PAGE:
Screencasting as a Medium for Communicating Students' Understandings in the High School Mathematics Classroom

  • Author(s) / Creator(s)
  • When students are encouraged to reflect on their learning, communicate their reasoning and understandings, and develop their technical vocabulary, many opportunities for feedback and growth arise.  Research examining journal writing in the mathematics classroom has supported the notion that reflective writing can help develop students’ ability to communicate mathematically and to consolidate their learning.  This research has been concentrated on written responses that are primarily intended for the teacher, who acts as the assessor of the work (be it formative or summative).  While these responses do allow the teacher to see more of a student’s thinking process, there could be opportunity for this exposition of thought to be improved by allowing the teacher see the process more dynamically while also hearing it recounted by the student. The purpose of this qualitative study is to evaluate the opportunities and challenges brought about by student authored screencasts in the high school mathematics classroom. Three students’ solutions to a small set of mathematical problems are shared with two high school teachers through the media of paper and pencil as well as screencasts showing the solution process accompanied by narration. Responses from interviews with these five participants are then analyzed through interpretive inquiry in hopes of making some form of recommendation regarding the value and applications of screencasting in the high school mathematics classroom. This study suggests that student authored screencasts could provide better opportunities to analyze students’ misunderstandings and could allow for more informed and detailed formative feedback leading to improved student achievement.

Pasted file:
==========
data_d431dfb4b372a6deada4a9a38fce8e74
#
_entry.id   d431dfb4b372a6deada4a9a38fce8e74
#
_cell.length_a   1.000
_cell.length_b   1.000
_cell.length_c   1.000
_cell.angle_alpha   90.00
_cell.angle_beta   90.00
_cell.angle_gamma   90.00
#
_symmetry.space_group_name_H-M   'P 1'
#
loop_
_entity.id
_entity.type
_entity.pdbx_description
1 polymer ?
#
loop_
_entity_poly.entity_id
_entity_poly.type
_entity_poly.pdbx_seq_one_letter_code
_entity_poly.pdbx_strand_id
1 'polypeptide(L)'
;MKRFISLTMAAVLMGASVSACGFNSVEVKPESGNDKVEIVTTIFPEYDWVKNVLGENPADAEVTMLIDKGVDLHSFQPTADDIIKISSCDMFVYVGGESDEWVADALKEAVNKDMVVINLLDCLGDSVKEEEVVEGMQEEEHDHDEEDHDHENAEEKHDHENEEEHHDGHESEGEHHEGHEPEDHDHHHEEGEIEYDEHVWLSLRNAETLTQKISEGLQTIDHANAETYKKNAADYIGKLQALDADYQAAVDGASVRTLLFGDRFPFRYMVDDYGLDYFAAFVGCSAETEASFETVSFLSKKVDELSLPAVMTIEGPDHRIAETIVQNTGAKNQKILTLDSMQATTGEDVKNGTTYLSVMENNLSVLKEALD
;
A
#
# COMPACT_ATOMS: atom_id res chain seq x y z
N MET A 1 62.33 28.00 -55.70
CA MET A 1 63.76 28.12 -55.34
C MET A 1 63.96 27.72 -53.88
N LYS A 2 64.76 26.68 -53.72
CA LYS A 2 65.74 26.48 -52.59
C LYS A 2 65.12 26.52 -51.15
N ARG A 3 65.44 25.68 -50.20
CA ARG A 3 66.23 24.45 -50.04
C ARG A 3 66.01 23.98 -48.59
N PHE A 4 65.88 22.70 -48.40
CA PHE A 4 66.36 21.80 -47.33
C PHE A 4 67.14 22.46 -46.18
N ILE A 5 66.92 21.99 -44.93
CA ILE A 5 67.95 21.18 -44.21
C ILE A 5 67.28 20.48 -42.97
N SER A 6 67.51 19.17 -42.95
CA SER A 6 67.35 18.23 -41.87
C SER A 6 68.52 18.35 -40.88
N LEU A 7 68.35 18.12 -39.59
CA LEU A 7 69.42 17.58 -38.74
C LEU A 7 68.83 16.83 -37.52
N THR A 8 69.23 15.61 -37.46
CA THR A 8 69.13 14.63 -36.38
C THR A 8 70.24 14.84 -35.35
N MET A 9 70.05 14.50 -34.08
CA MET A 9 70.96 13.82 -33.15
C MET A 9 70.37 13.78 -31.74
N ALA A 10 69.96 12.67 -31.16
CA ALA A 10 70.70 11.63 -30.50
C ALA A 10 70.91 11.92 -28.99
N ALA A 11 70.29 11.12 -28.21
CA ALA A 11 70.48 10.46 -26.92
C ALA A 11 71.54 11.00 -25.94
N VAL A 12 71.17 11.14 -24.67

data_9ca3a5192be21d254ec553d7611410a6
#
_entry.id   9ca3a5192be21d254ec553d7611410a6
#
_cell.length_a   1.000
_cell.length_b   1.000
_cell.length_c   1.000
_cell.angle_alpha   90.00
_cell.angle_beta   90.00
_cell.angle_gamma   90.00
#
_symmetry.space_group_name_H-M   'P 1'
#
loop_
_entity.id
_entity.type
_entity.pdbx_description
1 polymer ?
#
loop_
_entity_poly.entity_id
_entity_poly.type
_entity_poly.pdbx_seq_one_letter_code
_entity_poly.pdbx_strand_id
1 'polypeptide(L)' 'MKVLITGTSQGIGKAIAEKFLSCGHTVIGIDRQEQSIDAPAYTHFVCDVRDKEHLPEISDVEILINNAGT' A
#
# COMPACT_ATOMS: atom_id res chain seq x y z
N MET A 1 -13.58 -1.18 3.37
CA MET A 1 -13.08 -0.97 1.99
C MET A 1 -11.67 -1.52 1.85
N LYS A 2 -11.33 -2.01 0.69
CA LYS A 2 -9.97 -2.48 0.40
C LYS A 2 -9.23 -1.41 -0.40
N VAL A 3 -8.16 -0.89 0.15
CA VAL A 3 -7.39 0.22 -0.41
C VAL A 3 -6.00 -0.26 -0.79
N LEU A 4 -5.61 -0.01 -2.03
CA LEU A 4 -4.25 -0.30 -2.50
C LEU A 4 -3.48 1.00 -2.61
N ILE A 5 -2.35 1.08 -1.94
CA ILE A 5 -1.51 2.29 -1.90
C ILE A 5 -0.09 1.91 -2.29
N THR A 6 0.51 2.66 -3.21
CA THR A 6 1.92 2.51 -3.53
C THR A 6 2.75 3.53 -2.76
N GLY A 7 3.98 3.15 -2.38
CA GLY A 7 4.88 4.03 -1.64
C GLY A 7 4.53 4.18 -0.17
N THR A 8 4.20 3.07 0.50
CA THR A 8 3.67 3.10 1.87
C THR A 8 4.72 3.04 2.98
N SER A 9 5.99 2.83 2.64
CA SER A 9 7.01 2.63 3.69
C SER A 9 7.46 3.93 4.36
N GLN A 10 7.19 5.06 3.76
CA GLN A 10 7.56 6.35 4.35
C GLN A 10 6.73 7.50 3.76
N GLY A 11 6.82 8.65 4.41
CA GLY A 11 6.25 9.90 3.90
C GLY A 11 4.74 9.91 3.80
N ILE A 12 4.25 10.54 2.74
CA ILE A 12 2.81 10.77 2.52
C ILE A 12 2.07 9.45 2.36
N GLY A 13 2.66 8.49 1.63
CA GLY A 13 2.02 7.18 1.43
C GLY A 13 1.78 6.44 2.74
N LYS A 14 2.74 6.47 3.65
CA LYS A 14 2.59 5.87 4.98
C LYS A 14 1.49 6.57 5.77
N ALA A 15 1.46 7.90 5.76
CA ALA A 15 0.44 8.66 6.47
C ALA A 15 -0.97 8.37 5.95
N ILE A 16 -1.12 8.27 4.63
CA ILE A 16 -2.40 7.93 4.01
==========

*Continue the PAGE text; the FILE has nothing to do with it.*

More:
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  • Type of Item
    Learning Object
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  • License
    Attribution 3.0 International